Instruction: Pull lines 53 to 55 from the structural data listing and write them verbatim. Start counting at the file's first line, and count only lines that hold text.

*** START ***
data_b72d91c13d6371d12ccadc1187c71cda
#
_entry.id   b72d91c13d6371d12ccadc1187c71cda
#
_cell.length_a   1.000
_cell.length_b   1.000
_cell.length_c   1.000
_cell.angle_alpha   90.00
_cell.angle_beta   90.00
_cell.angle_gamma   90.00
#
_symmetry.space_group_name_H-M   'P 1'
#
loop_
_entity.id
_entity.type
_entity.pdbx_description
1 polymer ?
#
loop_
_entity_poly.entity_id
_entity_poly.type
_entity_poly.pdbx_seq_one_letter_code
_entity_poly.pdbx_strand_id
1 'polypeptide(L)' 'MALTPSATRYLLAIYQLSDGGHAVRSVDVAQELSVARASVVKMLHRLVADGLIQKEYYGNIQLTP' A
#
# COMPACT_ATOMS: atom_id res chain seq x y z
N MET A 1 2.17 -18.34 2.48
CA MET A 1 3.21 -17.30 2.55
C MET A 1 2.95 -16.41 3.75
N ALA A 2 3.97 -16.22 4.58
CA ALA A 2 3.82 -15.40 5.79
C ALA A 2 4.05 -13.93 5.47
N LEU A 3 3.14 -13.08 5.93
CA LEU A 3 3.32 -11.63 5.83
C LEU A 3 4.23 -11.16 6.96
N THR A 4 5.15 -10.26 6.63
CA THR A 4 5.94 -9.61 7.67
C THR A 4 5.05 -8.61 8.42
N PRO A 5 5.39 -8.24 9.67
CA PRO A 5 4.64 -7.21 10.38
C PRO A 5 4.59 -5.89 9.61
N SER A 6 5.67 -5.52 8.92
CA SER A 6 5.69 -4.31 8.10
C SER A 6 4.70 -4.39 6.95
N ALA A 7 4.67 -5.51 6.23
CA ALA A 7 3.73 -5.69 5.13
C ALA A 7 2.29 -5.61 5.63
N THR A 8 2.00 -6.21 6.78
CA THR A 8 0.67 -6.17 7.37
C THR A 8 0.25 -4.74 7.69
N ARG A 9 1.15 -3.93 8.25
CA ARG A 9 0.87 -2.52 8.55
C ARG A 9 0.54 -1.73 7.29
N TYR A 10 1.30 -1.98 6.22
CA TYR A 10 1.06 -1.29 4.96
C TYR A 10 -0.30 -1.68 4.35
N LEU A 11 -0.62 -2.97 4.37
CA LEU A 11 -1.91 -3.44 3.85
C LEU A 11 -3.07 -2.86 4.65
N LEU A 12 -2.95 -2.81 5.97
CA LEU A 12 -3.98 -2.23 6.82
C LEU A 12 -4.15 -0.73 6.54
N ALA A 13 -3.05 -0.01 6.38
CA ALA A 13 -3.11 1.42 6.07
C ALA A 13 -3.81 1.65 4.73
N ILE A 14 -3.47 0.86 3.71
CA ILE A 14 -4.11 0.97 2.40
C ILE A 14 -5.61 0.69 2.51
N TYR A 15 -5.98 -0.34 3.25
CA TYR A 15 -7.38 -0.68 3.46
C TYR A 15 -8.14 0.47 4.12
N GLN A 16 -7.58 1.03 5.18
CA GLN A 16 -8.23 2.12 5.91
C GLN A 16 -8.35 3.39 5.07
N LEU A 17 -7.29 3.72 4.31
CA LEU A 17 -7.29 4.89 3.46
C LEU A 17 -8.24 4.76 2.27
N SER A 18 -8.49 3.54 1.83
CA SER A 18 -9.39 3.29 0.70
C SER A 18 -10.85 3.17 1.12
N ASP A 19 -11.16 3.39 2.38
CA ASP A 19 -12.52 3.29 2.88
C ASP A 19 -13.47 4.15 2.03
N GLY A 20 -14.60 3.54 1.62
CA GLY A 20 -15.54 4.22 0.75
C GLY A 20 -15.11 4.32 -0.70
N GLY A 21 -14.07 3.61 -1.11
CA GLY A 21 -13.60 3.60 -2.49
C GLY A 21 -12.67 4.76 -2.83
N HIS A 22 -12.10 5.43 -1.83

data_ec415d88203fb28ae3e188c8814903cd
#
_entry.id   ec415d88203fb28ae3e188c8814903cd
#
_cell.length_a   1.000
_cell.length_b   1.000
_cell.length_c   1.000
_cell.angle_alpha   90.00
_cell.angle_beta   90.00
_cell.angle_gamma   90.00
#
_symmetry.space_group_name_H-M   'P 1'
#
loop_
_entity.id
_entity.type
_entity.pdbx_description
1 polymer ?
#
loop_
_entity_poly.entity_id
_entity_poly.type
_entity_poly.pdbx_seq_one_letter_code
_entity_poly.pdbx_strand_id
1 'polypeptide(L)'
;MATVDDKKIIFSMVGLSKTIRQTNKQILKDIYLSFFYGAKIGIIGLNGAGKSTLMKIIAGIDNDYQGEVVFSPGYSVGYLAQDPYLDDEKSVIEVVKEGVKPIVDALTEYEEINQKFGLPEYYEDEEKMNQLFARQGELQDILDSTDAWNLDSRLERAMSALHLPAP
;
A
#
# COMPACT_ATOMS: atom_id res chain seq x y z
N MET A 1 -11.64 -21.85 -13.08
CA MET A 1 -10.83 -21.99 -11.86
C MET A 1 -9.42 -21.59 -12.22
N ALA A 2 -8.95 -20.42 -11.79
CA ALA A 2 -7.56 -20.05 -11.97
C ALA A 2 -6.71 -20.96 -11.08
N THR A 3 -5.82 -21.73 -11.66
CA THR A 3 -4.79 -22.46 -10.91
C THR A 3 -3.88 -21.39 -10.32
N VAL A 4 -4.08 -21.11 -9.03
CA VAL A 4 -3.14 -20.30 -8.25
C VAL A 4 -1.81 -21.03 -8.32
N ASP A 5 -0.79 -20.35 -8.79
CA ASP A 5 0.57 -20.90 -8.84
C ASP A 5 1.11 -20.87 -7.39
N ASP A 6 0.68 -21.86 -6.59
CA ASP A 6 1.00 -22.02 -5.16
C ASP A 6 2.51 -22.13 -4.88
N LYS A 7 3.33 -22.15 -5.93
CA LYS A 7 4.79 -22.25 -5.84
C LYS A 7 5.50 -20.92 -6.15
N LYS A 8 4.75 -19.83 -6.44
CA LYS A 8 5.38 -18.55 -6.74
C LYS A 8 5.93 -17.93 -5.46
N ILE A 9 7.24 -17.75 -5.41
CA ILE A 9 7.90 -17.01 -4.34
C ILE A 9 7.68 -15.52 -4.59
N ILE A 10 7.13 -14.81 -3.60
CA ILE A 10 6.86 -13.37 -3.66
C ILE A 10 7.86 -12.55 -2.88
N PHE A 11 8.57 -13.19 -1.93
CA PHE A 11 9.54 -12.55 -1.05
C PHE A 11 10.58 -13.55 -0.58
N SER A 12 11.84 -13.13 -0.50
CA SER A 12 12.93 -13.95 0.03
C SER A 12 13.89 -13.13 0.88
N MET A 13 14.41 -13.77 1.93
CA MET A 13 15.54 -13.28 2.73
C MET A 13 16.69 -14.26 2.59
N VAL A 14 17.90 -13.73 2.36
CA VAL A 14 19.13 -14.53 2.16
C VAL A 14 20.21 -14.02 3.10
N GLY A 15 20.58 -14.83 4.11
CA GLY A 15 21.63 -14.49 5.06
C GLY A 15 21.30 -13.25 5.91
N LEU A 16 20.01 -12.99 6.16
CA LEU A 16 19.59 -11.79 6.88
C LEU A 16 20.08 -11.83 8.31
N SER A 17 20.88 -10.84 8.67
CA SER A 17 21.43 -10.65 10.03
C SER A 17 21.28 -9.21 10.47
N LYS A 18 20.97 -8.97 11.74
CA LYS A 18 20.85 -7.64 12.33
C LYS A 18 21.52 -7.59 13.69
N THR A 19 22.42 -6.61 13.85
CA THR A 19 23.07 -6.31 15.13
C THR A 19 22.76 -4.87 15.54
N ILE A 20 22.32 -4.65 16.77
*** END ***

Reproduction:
CA ARG A 9 0.87 -2.52 8.55
C ARG A 9 0.54 -1.73 7.29
N TYR A 10 1.30 -1.98 6.22